What you need to know about sex in space

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Bring plenty of leather belts.

That is the advice from astrophysicist and pop scientist Neil DeGrasse Tyson for anyone hoping to have sex in space. Responding to a fan question on National Geographic Channel’s Star Talk, Tyson said you would need the belts to keep cavorting astronauts together.

“Everything is different when you are having sex in a weightless environment,” Tyson said with a smile. “You need things like straps. There are probably some people who are fully equipped with this anyway.”

Related: Sex in space snafu: Plant love gets freaky without gravity

Tyson wasn’t so much talking "Fifty Shades Of Grey” as much as explaining the unusual requirements that come with trying to get romantic in an environment where “you are drifting toward  your destination.”

"You begin to see the manifestation of Newton’s Law of motion. You're there floating in space and then you move towards someone and they just sort of bounce off,” he said. “The movement is sort of preserved. There is no friction. So if you want to get together and stay together, you need something to keep you together during all the normal body movements that would characterize having sex in space.”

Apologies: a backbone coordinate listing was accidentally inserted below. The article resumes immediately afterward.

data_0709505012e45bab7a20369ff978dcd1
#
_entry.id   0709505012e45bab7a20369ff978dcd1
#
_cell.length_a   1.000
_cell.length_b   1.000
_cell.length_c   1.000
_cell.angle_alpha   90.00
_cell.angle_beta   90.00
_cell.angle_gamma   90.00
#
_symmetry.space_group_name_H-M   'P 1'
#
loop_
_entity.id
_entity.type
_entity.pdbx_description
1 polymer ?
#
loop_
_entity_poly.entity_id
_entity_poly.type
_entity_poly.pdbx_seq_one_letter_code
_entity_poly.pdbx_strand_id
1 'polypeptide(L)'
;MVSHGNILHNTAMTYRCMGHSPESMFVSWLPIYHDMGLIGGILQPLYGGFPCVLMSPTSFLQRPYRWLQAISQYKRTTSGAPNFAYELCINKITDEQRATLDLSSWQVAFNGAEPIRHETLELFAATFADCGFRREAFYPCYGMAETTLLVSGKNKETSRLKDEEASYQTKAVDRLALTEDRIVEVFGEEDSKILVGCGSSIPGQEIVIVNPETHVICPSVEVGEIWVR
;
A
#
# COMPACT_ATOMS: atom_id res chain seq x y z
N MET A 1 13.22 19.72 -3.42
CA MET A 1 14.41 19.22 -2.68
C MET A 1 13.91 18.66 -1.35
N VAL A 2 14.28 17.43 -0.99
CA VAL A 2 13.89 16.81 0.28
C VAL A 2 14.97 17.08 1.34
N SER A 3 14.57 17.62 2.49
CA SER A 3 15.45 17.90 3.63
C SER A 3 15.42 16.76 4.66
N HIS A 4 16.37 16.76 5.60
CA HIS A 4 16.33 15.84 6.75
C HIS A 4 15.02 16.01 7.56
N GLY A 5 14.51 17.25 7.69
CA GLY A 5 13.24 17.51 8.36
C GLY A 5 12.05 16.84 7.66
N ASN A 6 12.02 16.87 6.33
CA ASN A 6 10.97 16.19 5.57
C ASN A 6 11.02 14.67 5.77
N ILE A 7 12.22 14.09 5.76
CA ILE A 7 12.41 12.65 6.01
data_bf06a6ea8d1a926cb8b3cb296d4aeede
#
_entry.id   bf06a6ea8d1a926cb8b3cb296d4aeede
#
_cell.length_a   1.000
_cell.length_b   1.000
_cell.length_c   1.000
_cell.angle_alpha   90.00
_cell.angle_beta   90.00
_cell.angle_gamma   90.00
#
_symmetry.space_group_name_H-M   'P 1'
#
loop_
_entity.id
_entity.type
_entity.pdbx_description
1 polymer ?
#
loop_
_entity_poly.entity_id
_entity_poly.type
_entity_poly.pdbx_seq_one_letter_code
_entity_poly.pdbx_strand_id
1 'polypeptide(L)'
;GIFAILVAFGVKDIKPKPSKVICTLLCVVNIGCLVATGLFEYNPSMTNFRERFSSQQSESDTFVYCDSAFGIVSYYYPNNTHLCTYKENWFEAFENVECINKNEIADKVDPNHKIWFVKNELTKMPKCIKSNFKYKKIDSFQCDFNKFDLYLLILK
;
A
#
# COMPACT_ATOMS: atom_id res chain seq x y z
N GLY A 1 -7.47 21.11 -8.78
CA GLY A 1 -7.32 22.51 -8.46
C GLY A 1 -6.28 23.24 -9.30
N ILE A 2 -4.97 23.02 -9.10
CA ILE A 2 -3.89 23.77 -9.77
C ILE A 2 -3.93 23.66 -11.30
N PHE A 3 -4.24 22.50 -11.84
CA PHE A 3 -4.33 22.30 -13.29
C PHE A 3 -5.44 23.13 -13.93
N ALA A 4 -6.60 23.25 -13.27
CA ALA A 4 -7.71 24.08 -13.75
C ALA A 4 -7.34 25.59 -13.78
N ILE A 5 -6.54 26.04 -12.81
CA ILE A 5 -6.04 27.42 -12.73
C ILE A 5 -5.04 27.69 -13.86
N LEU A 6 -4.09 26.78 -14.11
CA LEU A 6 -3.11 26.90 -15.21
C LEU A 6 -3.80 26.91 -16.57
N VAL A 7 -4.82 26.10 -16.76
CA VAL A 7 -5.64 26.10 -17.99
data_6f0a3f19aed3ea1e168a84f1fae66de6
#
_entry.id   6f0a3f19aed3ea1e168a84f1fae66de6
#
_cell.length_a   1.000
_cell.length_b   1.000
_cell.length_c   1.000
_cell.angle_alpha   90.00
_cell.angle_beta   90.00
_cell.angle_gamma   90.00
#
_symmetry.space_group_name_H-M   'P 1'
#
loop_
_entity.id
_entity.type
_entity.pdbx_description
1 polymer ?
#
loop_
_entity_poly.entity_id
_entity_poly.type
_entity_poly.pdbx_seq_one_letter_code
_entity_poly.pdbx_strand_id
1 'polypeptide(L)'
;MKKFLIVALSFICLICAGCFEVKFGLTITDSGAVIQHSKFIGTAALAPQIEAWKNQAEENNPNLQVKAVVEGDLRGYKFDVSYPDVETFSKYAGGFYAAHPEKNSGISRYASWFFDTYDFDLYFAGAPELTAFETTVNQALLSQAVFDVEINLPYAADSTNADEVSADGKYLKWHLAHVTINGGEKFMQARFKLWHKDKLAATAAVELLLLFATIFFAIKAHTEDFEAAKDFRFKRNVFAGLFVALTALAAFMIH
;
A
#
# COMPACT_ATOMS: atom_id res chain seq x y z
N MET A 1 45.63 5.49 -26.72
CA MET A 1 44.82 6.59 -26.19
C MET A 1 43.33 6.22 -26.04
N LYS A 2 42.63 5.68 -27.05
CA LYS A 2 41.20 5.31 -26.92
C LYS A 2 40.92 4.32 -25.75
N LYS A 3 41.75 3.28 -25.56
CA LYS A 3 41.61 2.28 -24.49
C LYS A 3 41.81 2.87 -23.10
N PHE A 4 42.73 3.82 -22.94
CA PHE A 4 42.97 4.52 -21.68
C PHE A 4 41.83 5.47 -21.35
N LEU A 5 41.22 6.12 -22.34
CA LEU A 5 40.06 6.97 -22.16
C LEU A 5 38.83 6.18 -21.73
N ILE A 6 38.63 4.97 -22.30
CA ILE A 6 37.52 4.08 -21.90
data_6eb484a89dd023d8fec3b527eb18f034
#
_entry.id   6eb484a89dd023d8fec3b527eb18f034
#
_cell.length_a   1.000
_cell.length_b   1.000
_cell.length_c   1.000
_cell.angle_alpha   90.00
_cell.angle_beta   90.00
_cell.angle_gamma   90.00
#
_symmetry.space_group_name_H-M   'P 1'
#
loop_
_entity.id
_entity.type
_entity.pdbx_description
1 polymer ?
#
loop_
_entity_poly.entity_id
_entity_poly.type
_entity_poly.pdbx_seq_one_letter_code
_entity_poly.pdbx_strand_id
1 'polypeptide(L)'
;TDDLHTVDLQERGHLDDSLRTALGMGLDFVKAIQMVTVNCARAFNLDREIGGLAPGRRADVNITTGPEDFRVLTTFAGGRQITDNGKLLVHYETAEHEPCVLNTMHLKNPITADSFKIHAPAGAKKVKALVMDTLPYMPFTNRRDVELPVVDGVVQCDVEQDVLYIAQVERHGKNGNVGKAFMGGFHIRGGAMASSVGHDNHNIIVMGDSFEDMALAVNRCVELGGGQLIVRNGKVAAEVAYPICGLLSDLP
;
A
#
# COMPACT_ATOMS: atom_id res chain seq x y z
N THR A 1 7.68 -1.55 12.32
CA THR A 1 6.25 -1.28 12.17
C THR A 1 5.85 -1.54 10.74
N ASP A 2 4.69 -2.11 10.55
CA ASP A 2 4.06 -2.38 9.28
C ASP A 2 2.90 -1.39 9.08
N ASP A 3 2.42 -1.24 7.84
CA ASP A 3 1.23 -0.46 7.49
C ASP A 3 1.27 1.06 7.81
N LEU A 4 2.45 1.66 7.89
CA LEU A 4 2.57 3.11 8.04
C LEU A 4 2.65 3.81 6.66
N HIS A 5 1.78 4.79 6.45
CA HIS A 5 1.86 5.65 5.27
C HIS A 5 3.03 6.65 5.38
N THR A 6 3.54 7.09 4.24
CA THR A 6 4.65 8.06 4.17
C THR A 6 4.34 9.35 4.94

Related: Sex in Space? Beware the Radiation, Scientists Say

Sex in space has been a sensitive subject for NASA, whose code of conduct for astronauts dictates that "relationships of trust" and "professional standards" are to be maintained at all times. But in all likelihood, colonization would follow exploration and in many cases that would include reproduction.

But a 2011 study in the Journal of Cosmology found that getting pregnant in deep space carries plenty of risks. It found that high-energy particles bombarding the ship would almost certainly sterilize any female fetus conceived in deep space, making it that much more difficult to establish a successful Mars colony once the crew lands.